Singer-songwriter Amos Lee has reached a sweet spot in his career. At 37, he has a decade of professional recording and performing behind him now and has found his own distinct voice, both as a writer and as a singer.
Mixing a wide variety of musical styles, Lee’s songs are direct and powerful, with vivid lyrical imagery.
Lee and his band will perform Sunday in Weill Hall at the Green Music Center, drawing material from his five albums, including the most recent one, last year’s “Mountains of Spring, Rivers of Song.”
He recorded the album in Nashville, but his home base is still Philadelphia, where he was born. Before launching his full-time musical career, Lee worked as a second-grade teacher and as a bartender. His big break came in 2004, when singer Norah Jones enlisted him as the opening act for her concert tour.
Lee recently took a few moments away from touring for an interview by email, sharing his thoughts about songwriting, performing, recording and touring.
Q: Your current tour schedule shows you on the road through mid-October, ending in Dallas. How much of the year do you tour?
A: We’ve been out supporting the new record for almost a year now. It’s been a great ride and we’re very thankful for everyone who’s come out to support us.
Q: How important is live performance to you?
A: It’s very important. I love getting out and playing these songs for everyone and feeling what my fans give back. It’s a beautiful thing.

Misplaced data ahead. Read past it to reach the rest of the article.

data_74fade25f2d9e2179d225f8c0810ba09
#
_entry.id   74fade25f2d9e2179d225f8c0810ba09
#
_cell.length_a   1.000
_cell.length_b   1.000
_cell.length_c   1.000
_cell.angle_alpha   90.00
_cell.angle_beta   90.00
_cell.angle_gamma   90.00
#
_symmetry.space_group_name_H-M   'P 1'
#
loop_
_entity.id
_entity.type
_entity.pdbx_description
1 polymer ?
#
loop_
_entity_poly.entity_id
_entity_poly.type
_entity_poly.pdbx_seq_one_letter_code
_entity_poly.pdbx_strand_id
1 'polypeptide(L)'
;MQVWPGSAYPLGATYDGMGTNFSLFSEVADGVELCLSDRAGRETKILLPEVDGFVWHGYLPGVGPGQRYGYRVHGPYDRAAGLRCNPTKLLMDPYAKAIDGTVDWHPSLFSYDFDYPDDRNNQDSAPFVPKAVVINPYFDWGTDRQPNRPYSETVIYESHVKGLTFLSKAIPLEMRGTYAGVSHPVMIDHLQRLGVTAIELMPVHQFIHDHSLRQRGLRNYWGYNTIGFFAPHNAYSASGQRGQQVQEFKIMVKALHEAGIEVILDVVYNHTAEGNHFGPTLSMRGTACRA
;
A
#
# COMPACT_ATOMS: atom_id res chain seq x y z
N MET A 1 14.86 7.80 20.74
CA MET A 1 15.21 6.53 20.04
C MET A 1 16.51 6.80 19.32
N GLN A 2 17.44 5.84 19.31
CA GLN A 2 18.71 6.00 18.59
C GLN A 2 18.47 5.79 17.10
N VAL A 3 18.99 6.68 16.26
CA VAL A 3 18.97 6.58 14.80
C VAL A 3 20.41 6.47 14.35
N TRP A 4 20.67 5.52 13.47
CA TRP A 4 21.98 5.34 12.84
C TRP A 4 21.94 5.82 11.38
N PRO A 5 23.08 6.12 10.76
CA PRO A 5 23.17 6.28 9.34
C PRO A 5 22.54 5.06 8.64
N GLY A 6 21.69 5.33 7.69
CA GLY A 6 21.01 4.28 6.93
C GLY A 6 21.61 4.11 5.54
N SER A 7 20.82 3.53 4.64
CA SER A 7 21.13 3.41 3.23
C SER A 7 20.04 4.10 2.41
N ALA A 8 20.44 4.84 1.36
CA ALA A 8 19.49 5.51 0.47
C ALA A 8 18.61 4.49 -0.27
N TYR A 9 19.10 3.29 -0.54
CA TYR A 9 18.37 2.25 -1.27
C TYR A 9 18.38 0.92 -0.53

Q: You’ve said you used to write songs on the road more than you do now. Do you take blocks of time off from touring and recording to write songs?
A: I’m always writing. It’s the process that I really enjoy.
Q: How much do you need for an album’s worth of songs?
A: It’s more in the story. Not necessarily how many songs, but saying what you set out to say.
Q: Your latest album, “Mountains of Spring, Rivers of Song,” recorded in Nashville, has a distinct country flavor. Is that a major musical interest for you, or one of many? What other styles do you want to pursue in the future?
A: I love all kinds of music. That’s probably going to influence how I hear things.
Q: Your lyrics contain some very succinct and direct but powerful lines, such as “The phone rings. I don’t care who it is,” and vivid phrases, such as “coffee spills and unpaid bills,” both from “Dresser Drawer.” Is that a conscious choice for you or just a natural inclination?
A: I think I have a specific writing voice after working at it for over 10 years now. It’s always changing and each tune is different, but the constant (factor) remains being true to the song.
Q: You’ve mentioned John Prine as one of your influences. What did you get from his music that shaped your direction?
A: My parents used to play John Prine, and that is just part of my DNA. I love how he can make you cry and laugh in the same song. He’s mastered the balance.
Q: What other influences are important to you?
A: I just like good music. Duke Ellington once said there are two kinds of music, good and the other kind.
Who: Boz Scaggs
When: Wednesday, May 20, 8 p.m.
Where: Wells Fargo Center, 50 Mark West Springs Road, Santa Rosa Tickets: $49 and up
Information: 546-3600 or wellsfargocenterarts.org